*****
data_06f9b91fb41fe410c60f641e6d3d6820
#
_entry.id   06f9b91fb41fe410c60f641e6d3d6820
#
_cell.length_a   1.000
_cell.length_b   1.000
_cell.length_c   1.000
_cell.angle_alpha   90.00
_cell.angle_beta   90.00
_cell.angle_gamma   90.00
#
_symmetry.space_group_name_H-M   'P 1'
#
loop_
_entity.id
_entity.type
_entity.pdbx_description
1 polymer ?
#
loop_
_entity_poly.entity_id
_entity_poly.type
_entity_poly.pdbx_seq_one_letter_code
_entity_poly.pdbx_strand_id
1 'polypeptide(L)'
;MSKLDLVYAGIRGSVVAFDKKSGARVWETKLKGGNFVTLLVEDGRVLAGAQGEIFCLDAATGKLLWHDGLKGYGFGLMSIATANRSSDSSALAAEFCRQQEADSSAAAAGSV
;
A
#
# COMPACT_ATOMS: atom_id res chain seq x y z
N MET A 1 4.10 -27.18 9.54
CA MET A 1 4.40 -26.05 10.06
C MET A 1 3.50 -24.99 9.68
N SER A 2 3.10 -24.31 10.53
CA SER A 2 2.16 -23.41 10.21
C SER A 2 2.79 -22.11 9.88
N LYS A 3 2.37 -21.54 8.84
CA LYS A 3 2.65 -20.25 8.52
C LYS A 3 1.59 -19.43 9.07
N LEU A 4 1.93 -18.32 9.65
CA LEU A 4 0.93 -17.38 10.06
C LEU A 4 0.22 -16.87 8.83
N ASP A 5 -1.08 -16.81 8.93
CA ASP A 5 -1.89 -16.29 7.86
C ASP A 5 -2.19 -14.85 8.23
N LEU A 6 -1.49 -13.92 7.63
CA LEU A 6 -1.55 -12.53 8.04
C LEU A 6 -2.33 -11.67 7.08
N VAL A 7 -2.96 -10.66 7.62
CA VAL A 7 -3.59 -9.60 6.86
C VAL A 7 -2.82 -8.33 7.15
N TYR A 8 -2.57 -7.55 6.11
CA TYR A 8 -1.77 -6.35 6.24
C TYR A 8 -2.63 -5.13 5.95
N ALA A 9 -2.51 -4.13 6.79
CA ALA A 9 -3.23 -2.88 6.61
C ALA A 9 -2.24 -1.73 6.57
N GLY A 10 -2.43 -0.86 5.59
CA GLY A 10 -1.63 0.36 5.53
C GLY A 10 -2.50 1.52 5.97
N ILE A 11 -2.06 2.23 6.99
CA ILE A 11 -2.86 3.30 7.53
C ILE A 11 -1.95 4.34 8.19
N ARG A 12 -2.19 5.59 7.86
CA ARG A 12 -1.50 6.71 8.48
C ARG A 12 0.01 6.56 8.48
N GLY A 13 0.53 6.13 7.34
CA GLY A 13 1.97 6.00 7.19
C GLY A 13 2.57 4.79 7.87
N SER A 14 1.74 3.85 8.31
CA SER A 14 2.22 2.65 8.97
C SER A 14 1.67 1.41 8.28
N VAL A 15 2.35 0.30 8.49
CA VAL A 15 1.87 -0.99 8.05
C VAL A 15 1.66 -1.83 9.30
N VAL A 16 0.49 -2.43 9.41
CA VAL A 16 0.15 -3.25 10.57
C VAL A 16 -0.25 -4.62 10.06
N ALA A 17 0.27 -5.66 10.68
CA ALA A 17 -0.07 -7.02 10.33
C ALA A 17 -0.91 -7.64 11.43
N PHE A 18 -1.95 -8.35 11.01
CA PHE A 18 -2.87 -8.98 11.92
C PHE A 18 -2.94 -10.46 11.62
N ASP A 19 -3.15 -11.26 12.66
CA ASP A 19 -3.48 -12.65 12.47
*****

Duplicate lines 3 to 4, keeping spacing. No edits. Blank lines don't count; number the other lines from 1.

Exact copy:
_entry.id   06f9b91fb41fe410c60f641e6d3d6820
#